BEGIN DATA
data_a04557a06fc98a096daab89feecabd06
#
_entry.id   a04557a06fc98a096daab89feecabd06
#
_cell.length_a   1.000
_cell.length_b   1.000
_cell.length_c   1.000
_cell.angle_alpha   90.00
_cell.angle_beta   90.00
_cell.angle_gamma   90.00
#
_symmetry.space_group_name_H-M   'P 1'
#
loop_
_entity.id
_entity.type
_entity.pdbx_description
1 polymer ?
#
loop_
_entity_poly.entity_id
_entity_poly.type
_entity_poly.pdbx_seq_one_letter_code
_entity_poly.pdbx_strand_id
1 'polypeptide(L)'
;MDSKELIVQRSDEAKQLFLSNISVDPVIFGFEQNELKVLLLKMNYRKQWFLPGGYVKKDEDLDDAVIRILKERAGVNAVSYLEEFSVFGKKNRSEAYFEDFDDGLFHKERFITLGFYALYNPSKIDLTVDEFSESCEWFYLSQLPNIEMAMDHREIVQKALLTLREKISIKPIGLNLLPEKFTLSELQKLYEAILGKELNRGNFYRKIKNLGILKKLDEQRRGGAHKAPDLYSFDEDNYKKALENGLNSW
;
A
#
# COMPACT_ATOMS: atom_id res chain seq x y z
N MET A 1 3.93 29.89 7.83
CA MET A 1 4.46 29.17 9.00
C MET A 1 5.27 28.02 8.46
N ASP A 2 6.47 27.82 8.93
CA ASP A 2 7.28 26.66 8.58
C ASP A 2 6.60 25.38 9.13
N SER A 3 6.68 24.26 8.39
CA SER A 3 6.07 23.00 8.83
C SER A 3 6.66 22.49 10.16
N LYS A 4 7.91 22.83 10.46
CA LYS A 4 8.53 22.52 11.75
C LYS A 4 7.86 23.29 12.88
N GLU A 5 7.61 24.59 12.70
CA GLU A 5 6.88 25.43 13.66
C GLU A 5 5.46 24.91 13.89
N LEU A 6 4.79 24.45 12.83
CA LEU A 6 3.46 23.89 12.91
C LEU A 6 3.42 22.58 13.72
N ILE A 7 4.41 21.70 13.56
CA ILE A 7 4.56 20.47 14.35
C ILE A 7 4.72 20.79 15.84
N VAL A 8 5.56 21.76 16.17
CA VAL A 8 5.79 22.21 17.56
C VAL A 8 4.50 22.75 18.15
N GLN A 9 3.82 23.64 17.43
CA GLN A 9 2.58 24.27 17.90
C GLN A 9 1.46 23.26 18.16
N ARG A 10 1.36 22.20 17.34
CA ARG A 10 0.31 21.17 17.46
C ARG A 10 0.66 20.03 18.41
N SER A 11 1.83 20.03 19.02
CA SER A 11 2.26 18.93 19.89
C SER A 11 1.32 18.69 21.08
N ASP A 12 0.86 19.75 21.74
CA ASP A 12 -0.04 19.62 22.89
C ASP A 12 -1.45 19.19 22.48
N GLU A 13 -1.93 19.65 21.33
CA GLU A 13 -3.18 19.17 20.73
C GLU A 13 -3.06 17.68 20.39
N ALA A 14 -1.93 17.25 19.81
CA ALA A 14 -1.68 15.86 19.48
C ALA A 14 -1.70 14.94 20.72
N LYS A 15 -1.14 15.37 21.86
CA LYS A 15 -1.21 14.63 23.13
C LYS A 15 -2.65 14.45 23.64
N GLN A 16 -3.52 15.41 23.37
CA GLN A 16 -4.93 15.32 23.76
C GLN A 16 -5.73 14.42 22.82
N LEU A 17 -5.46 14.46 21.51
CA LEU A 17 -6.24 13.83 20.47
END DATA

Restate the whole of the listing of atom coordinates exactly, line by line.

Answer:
data_a04557a06fc98a096daab89feecabd06
#
_entry.id   a04557a06fc98a096daab89feecabd06
#
_cell.length_a   1.000
_cell.length_b   1.000
_cell.length_c   1.000
_cell.angle_alpha   90.00
_cell.angle_beta   90.00
_cell.angle_gamma   90.00
#
_symmetry.space_group_name_H-M   'P 1'
#
loop_
_entity.id
_entity.type
_entity.pdbx_description
1 polymer ?
#
loop_
_entity_poly.entity_id
_entity_poly.type
_entity_poly.pdbx_seq_one_letter_code
_entity_poly.pdbx_strand_id
1 'polypeptide(L)'
;MDSKELIVQRSDEAKQLFLSNISVDPVIFGFEQNELKVLLLKMNYRKQWFLPGGYVKKDEDLDDAVIRILKERAGVNAVSYLEEFSVFGKKNRSEAYFEDFDDGLFHKERFITLGFYALYNPSKIDLTVDEFSESCEWFYLSQLPNIEMAMDHREIVQKALLTLREKISIKPIGLNLLPEKFTLSELQKLYEAILGKELNRGNFYRKIKNLGILKKLDEQRRGGAHKAPDLYSFDEDNYKKALENGLNSW
;
A
#
# COMPACT_ATOMS: atom_id res chain seq x y z
N MET A 1 3.93 29.89 7.83
CA MET A 1 4.46 29.17 9.00
C MET A 1 5.27 28.02 8.46
N ASP A 2 6.47 27.82 8.93
CA ASP A 2 7.28 26.66 8.58
C ASP A 2 6.60 25.38 9.13
N SER A 3 6.68 24.26 8.39
CA SER A 3 6.07 23.00 8.83
C SER A 3 6.66 22.49 10.16
N LYS A 4 7.91 22.83 10.46
CA LYS A 4 8.53 22.52 11.75
C LYS A 4 7.86 23.29 12.88
N GLU A 5 7.61 24.59 12.70
CA GLU A 5 6.88 25.43 13.66
C GLU A 5 5.46 24.91 13.89
N LEU A 6 4.79 24.45 12.83
CA LEU A 6 3.46 23.89 12.91
C LEU A 6 3.42 22.58 13.72
N ILE A 7 4.41 21.70 13.56
CA ILE A 7 4.56 20.47 14.35
C ILE A 7 4.72 20.79 15.84
N VAL A 8 5.56 21.76 16.17
CA VAL A 8 5.79 22.21 17.56
C VAL A 8 4.50 22.75 18.15
N GLN A 9 3.82 23.64 17.43
CA GLN A 9 2.58 24.27 17.90
C GLN A 9 1.46 23.26 18.16
N ARG A 10 1.36 22.20 17.34
CA ARG A 10 0.31 21.17 17.46
C ARG A 10 0.66 20.03 18.41
N SER A 11 1.83 20.03 19.02
CA SER A 11 2.26 18.93 19.89
C SER A 11 1.32 18.69 21.08
N ASP A 12 0.86 19.75 21.74
CA ASP A 12 -0.04 19.62 22.89
C ASP A 12 -1.45 19.19 22.48
N GLU A 13 -1.93 19.65 21.33
CA GLU A 13 -3.18 19.17 20.73
C GLU A 13 -3.06 17.68 20.39
N ALA A 14 -1.93 17.25 19.81
CA ALA A 14 -1.68 15.86 19.48
C ALA A 14 -1.70 14.94 20.72
N LYS A 15 -1.14 15.37 21.86
CA LYS A 15 -1.21 14.63 23.13
C LYS A 15 -2.65 14.45 23.64
N GLN A 16 -3.52 15.41 23.37
CA GLN A 16 -4.93 15.32 23.76
C GLN A 16 -5.73 14.42 22.82
N LEU A 17 -5.46 14.46 21.51
CA LEU A 17 -6.24 13.83 20.47